China’s Famous Landmarks

The Purple Palace is one of the best-preserved temples in Mount Wudang, and it is also the one that, in Wudang Mountain, is most like the Forbidden City in Beijing. (Photo Courtesy of Lupita)
The Purple Palace is one of the best-preserved temples in Mount Wudang, and it is also the one that, in Wudang Mountain, is most like the Forbidden City in Beijing. (Photo Courtesy of Lupita)

The Palace Museum in Beijing, also known as “The Forbidden City,” was the Emperor’s Palace in both the Ming and Qing dynasties (AD 1368-1912). And it’s one of China’s famous landmarks. It is one of the most brilliant masterpieces of ancient architecture in the world.

The Yongle Emperor, Zhu Di of the Ming Dynasty, had the Palace Museum built in the north, as well as many structures built on Mount Wudang, another of China’s famous landmarks, in the south, so both areas belong to the same period.

However, their architectural styles are very different. The central axis of the Forbidden City was very clear, precise, and well organised, whereas the buildings of Wudang were built on the tops of cliffs.

(Image: Gisling via Wikimedia / CC BY 3.0)

The prince of Jing Yue country went into Mount Wudang to cultivate the Tao when he was only 15 years old. (Image: Gisling via Wikimedia / CC BY 3.0)

This reflected Taoist belief in the unity between man and nature. The Forbidden City was a place for the emperor to deal with the affairs of state, while Mount Wudang was an imperial temple for worshiping Emperor Xuan.

In ancient times, many government officials and Taoist believers went to Mount Wudang to pray for favourable weather, as well as for peace and prosperity. Mount Wudang was not only a famous mountain of Taoism, but also a “sacred mountain” full of mysterious stories of history and culture.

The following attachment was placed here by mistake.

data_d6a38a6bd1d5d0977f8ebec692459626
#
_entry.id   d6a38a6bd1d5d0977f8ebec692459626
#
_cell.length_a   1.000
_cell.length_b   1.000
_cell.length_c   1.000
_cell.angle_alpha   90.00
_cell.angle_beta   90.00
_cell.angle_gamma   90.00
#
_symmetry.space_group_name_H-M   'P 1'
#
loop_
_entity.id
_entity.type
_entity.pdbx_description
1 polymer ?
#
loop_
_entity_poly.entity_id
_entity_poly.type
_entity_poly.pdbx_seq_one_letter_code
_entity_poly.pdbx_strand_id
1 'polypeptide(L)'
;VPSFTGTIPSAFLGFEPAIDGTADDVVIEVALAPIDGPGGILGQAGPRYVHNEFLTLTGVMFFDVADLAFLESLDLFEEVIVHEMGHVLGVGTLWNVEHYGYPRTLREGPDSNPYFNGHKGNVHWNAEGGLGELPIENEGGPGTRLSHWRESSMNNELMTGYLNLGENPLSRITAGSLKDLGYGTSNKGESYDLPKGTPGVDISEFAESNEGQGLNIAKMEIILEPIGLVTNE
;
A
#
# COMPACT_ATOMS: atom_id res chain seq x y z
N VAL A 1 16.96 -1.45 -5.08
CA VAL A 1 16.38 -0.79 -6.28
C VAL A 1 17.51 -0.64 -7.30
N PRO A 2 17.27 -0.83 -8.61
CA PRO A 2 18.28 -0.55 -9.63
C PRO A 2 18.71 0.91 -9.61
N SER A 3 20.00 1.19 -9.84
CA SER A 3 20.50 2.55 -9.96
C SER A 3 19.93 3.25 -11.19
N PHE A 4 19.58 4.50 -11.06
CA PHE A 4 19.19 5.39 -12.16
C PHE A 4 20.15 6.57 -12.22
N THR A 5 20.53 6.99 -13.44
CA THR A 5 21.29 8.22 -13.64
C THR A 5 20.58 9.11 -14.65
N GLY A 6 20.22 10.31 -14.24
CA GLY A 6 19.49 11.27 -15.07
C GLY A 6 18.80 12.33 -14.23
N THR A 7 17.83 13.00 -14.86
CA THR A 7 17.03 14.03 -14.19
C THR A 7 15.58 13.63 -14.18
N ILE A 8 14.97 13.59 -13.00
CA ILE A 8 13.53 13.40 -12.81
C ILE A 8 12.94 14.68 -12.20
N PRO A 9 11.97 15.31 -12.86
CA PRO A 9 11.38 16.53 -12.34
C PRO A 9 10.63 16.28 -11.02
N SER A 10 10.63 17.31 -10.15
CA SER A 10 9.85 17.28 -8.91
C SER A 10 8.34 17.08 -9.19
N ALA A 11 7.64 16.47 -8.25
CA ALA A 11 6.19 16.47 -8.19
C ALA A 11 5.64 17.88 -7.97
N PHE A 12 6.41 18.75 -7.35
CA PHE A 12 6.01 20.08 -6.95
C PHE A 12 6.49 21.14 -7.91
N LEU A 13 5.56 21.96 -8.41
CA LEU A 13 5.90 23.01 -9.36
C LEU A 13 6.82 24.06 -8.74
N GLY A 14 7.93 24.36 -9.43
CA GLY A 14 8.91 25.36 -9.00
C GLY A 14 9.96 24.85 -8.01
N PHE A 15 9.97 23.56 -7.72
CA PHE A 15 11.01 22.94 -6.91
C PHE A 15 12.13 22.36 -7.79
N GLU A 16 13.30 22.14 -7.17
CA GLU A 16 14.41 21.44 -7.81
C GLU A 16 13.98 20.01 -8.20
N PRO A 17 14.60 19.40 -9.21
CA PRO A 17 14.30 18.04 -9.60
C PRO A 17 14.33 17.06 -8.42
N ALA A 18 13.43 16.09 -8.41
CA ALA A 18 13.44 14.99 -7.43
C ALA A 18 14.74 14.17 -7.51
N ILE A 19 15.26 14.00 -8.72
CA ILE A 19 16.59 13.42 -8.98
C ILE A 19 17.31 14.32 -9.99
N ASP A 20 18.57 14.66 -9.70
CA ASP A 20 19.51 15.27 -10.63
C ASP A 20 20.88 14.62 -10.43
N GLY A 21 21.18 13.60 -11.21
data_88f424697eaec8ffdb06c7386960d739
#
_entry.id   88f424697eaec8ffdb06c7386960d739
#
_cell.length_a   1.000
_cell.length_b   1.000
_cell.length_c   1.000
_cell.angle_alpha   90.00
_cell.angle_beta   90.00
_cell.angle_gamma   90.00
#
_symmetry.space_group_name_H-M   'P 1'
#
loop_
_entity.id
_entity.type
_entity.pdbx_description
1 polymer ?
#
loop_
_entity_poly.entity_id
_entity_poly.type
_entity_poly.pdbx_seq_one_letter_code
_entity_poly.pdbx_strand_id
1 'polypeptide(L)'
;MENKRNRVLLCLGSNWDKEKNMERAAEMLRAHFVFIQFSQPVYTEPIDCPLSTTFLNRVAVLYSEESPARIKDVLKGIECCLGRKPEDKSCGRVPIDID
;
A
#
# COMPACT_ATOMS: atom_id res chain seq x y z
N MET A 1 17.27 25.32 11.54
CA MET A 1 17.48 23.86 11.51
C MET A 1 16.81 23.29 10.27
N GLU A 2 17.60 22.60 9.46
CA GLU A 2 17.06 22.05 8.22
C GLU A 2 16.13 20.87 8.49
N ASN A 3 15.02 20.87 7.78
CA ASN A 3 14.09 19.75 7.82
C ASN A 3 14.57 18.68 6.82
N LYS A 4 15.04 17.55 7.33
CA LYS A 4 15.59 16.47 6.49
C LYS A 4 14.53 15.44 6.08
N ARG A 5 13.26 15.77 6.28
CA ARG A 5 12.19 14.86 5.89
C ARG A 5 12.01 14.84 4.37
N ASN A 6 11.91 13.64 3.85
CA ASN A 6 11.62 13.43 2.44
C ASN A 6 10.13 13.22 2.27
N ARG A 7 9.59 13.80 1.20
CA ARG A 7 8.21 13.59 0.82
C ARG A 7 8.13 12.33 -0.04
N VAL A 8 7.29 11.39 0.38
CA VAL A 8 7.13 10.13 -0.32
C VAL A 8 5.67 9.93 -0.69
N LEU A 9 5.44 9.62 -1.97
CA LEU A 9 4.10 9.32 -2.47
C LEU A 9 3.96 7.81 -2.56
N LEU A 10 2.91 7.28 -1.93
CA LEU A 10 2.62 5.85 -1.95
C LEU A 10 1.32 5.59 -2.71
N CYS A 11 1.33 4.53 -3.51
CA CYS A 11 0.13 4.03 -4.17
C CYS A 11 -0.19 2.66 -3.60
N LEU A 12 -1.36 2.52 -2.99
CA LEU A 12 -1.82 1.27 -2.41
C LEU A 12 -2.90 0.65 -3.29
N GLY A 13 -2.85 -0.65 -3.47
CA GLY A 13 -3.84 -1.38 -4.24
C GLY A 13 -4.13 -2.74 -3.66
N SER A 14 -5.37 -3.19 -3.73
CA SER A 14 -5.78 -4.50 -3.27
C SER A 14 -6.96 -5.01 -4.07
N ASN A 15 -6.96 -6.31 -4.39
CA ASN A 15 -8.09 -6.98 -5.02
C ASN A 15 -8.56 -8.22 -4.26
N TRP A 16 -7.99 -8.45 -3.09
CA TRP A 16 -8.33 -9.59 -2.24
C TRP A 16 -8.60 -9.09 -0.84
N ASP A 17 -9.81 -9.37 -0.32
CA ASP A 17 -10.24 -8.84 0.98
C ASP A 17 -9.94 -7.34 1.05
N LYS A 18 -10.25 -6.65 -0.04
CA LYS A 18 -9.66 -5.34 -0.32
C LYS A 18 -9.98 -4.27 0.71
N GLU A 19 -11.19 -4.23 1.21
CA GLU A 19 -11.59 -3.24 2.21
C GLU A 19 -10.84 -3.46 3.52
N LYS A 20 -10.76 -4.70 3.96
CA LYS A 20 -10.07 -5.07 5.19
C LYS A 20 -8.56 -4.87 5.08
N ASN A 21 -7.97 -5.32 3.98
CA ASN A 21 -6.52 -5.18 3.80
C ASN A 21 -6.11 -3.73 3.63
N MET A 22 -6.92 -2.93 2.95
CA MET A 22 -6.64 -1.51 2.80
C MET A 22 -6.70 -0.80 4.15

In ancient legends, it was said that the prince of Jing Yue went into Mount Wudang to cultivate the Tao when he was only 15 years old. One day he wanted to give up and go home.

china's famous landmarks mount Wudang

Mount Wudang was an imperial temple for worshiping Emperor Xuan Wu. (Photo Courtesy of Lupita)

On the way home, he saw an old woman sharpening an iron pestle at the well. The old lady said to the prince: “Just like the iron can be ground into a needle, with diligence, success will come naturally.”

Upon hearing this, the prince immediately realised that he should return to the mountain to continue his cultivation. Eventually, he attained the Tao, went to Heaven, and became the Emperor of Taoism, also known as Emperor Xuan. For this reason, Mount Wudang became a famous Taoist mountain.

World Heritage Site

The Purple Palace is one of the best-preserved temples on Mount Wudang, and it is also the one that is the most like The Forbidden City in Beijing. What’s different from The Forbidden City is the color of the buildings.

World Culture Heritage site — ancient building complex at Mount Wudang. (Image: Gisling via Wikimedia / CC BY 3.0)

World Culture Heritage site — ancient building complex at Mount Wudang. (Image: Gisling via Wikimedia / CC BY 3.0)

The palace at Mount Wudang had red walsl and green tiles, while The Forbidden City had red walls and yellow tiles, because only emperors could use yellow tiles in ancient China.

Mount Wudang’s ancient architectural complexes became listed as a UNESCO World Heritage Site in December 1994. This cemented Mount Wudang’s place as one of China’s famous landmarks.

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